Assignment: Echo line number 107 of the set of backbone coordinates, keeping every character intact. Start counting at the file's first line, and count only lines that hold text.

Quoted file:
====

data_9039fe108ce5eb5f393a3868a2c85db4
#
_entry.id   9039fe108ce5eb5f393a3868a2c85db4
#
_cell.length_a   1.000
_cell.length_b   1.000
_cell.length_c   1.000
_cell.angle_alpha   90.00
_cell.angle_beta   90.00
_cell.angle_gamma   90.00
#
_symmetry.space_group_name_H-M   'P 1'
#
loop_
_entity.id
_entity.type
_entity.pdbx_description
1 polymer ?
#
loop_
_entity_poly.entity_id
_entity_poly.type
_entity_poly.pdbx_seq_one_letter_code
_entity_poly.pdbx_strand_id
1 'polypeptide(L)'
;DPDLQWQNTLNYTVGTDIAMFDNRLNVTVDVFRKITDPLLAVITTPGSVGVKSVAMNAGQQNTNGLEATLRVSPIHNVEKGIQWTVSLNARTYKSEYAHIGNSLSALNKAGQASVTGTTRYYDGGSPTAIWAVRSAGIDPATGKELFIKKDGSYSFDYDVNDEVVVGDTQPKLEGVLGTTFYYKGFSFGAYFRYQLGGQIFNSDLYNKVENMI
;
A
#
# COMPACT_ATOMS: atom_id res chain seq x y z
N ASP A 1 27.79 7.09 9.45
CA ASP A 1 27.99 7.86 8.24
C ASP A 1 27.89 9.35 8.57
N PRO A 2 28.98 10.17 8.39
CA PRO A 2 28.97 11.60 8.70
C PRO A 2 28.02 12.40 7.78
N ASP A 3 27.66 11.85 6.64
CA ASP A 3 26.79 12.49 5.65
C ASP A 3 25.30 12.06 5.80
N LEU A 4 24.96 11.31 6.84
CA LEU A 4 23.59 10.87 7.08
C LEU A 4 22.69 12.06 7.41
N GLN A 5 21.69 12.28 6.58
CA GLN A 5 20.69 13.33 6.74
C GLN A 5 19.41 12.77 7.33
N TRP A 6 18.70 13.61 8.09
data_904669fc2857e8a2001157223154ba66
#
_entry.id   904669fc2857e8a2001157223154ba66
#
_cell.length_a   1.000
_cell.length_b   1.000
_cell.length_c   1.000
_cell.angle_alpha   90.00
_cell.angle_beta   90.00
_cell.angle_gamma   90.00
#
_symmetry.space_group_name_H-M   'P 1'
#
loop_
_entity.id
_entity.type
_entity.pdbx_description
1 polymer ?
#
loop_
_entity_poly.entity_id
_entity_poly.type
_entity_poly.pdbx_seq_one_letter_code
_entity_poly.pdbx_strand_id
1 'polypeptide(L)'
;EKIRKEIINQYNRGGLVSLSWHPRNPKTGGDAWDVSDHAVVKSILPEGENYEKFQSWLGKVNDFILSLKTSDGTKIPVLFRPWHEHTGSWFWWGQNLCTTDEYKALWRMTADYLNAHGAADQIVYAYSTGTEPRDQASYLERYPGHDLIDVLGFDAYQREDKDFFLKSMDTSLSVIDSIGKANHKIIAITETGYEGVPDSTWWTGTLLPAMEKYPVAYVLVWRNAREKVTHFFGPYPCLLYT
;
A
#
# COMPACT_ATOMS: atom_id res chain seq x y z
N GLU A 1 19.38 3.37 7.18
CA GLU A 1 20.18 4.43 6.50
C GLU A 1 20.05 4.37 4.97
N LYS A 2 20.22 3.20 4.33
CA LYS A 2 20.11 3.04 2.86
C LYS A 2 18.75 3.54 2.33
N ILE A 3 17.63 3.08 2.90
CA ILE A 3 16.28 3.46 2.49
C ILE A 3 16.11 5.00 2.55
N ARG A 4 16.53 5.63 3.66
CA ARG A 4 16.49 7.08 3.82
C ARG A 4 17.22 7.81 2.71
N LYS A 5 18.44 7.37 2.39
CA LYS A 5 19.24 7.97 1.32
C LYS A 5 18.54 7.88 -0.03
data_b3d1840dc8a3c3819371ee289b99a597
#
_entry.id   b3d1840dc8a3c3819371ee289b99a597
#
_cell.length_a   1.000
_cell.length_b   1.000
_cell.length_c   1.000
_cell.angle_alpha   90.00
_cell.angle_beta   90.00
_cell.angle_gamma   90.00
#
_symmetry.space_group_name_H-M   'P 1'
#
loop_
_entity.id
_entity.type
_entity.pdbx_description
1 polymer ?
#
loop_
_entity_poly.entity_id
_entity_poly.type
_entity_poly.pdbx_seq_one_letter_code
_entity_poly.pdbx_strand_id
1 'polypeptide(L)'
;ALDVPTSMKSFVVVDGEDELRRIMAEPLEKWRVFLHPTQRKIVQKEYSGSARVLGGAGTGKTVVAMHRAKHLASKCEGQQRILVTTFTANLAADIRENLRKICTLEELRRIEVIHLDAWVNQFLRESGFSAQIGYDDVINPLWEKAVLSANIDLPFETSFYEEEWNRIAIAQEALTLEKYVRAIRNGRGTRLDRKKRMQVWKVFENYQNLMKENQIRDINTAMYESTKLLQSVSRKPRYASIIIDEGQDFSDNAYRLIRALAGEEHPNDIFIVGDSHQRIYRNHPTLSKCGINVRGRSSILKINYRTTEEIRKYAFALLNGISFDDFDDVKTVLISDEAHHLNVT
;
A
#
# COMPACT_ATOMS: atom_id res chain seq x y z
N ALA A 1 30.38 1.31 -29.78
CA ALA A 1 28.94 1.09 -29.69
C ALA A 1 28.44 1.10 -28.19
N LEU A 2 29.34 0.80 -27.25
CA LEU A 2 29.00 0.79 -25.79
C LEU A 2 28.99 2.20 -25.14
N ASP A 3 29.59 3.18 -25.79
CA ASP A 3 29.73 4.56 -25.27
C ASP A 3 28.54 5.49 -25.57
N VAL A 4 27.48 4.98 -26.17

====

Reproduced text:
_entity.type